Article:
Canadian National Railway Co. said it’s alleviating a shortage of rail capacity for lumber shipments in British Columbia.
The largest Canadian railroad’s ability to move wood products is gradually catching up with demand following extreme winter conditions in North America this year, Emily Hamer, a Vancouver-based CN spokeswoman, said today in a phone interview.
“We’re working closely with our customers on fleet availability and delivery times,” said Hamer, who declined to estimate when railcar availability in the province, Canada’s largest lumber-producing region, would return to normal. “It’s continually improving.”
While a lack of rail capacity has caused lumber shipments to pile up since January, delays worsened last month because of a labor dispute involving truckers that service Port Metro Vancouver, said Peter Novak, manager of lumber sales at B.C. sawmill operator Dunkley Lumber Ltd.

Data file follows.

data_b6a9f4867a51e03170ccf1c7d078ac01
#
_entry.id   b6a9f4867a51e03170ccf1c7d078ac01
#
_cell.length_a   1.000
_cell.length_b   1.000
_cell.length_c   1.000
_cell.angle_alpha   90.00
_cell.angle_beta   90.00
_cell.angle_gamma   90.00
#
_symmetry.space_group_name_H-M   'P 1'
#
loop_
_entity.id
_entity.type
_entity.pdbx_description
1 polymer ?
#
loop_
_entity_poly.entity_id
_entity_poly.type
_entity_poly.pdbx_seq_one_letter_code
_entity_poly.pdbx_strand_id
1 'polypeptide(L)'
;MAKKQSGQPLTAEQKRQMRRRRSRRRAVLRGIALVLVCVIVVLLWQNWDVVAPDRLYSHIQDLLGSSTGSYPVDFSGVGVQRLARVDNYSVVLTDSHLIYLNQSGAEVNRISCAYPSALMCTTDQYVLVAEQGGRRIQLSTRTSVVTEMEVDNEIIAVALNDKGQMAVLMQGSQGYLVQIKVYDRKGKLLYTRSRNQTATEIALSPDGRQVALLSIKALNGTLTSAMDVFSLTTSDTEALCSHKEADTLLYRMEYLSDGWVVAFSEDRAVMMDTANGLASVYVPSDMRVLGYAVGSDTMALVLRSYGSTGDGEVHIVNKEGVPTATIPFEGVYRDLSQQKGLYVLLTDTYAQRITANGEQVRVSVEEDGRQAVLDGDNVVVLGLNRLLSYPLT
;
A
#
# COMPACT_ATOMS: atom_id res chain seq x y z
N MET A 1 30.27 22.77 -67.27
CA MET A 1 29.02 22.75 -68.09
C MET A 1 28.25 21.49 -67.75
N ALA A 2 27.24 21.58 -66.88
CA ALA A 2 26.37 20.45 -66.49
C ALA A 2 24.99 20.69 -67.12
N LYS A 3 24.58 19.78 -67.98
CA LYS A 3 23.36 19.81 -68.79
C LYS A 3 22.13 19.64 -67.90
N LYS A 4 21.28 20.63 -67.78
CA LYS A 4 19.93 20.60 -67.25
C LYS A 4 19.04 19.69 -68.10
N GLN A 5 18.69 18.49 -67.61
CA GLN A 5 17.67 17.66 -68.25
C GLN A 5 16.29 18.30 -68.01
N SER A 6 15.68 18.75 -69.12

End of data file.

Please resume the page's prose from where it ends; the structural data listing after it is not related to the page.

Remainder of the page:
“Every winter there are interruptions in service because of the cold, but it’s never been this protracted,” Novak said today by phone.
The federal government also moved last month to legislate minimum requirements for Montreal-based Canadian National and Calgary-based Canadian Pacific Railway Ltd. to help ease a backlog of grain in the prairie provinces.
Novak said Canadian National is now supplying his mill with about half of the specialized cars it needs to meet customer demand for lumber, up from about 40 percent two weeks ago.
“It’s definitely a bit of relief, but we’re not there yet,” he said. “We’re cautiously optimistic we’ll be back to normal by mid May.”